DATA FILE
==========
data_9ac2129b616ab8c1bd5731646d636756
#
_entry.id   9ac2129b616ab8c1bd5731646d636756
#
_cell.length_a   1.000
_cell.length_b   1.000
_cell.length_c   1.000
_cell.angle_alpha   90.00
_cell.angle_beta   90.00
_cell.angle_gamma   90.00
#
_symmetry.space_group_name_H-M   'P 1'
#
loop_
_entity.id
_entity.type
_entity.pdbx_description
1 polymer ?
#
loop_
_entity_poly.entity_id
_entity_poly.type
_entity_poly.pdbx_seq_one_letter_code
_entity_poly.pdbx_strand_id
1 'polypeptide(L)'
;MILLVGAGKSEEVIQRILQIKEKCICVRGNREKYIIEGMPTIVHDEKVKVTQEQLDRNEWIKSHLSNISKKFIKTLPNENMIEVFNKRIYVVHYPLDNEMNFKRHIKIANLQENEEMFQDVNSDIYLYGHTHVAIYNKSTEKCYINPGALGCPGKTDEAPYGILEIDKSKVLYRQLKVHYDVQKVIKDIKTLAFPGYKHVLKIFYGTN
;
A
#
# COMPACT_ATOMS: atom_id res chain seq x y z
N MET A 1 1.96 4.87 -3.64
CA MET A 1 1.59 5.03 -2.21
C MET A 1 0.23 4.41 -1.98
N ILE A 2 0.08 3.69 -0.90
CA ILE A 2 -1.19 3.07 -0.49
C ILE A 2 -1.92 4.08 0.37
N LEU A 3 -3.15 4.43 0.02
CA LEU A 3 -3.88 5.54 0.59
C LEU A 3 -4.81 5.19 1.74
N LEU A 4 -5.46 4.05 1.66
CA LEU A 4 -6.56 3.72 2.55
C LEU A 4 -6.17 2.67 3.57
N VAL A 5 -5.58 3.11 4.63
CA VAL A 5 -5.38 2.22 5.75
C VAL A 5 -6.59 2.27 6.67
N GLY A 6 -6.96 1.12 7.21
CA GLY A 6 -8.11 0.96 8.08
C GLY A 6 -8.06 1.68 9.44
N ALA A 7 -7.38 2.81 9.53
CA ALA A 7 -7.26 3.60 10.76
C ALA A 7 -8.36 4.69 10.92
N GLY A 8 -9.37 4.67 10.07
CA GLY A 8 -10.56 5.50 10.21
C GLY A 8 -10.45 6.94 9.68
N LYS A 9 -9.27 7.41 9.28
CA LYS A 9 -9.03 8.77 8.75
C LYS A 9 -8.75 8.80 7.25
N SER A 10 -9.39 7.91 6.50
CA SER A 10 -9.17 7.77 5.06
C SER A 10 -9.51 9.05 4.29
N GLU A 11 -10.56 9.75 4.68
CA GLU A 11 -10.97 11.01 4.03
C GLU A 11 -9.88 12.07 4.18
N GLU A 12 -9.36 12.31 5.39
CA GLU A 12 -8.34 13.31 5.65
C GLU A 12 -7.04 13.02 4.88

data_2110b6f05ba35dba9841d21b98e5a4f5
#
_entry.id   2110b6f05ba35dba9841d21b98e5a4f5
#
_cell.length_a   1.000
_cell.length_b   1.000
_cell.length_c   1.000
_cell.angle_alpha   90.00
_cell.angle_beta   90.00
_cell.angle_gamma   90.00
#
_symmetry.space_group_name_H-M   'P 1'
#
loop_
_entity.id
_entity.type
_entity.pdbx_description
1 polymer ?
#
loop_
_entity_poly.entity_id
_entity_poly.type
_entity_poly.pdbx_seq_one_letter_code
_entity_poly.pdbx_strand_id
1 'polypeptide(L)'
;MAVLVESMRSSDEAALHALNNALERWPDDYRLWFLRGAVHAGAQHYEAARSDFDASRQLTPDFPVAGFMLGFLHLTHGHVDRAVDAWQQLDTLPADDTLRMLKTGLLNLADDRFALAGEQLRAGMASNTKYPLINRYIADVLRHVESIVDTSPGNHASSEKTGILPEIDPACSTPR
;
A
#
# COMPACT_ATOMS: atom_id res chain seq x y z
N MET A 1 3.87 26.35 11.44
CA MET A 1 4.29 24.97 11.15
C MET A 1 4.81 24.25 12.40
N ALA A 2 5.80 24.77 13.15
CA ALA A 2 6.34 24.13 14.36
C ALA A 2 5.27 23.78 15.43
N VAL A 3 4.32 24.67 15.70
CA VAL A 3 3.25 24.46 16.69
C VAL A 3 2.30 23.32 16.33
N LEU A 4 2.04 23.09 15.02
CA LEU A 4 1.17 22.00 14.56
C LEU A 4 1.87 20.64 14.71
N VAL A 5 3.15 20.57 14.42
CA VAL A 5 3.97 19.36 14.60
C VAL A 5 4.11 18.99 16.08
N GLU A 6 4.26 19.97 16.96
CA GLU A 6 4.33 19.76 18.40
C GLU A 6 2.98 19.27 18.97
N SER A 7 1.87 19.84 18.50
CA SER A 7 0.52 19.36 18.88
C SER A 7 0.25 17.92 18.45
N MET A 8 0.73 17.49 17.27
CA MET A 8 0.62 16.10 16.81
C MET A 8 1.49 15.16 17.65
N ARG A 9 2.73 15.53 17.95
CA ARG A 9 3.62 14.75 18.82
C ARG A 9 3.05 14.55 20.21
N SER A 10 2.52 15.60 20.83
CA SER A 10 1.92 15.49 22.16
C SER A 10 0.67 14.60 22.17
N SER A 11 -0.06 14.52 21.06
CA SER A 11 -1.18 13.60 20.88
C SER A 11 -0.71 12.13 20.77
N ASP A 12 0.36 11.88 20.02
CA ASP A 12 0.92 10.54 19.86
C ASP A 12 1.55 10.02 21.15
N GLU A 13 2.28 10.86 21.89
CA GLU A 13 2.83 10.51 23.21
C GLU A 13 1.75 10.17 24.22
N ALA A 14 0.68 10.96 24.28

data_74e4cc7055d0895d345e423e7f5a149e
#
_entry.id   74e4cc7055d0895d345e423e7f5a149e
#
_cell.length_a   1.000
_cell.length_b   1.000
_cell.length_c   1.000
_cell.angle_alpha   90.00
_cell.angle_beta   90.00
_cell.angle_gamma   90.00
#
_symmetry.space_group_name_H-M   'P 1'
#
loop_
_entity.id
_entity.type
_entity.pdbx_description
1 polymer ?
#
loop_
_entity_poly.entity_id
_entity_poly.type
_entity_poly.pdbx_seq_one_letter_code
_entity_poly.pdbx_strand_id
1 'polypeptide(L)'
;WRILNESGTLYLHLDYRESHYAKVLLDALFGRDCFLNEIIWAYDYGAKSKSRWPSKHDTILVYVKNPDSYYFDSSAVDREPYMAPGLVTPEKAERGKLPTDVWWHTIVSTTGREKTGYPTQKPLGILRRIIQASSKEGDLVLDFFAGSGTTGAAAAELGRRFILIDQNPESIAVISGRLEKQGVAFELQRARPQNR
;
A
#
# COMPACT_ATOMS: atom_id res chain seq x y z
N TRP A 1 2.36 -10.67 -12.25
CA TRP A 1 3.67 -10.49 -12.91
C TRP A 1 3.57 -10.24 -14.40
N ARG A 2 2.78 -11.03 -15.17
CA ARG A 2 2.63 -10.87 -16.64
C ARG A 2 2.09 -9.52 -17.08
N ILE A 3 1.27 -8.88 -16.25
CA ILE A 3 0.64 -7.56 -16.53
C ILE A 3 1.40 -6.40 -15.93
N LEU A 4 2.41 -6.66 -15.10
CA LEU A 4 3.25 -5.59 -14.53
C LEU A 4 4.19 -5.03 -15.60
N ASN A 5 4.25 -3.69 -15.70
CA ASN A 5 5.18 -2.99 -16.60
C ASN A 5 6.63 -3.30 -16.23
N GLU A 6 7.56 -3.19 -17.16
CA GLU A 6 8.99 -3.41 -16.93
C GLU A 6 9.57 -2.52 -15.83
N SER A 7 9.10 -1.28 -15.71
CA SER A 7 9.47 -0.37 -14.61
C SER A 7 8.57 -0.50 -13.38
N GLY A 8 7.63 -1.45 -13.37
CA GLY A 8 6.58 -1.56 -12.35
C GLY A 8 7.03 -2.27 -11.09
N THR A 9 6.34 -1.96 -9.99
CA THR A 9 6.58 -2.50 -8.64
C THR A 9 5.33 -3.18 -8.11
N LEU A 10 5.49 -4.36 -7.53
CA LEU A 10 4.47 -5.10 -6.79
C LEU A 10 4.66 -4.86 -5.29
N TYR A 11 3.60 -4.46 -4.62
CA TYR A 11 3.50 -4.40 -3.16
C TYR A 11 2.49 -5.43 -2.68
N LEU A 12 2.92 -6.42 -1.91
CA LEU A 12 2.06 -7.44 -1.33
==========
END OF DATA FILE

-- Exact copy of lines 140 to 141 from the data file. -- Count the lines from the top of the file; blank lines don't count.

#
_cell.length_a   1.000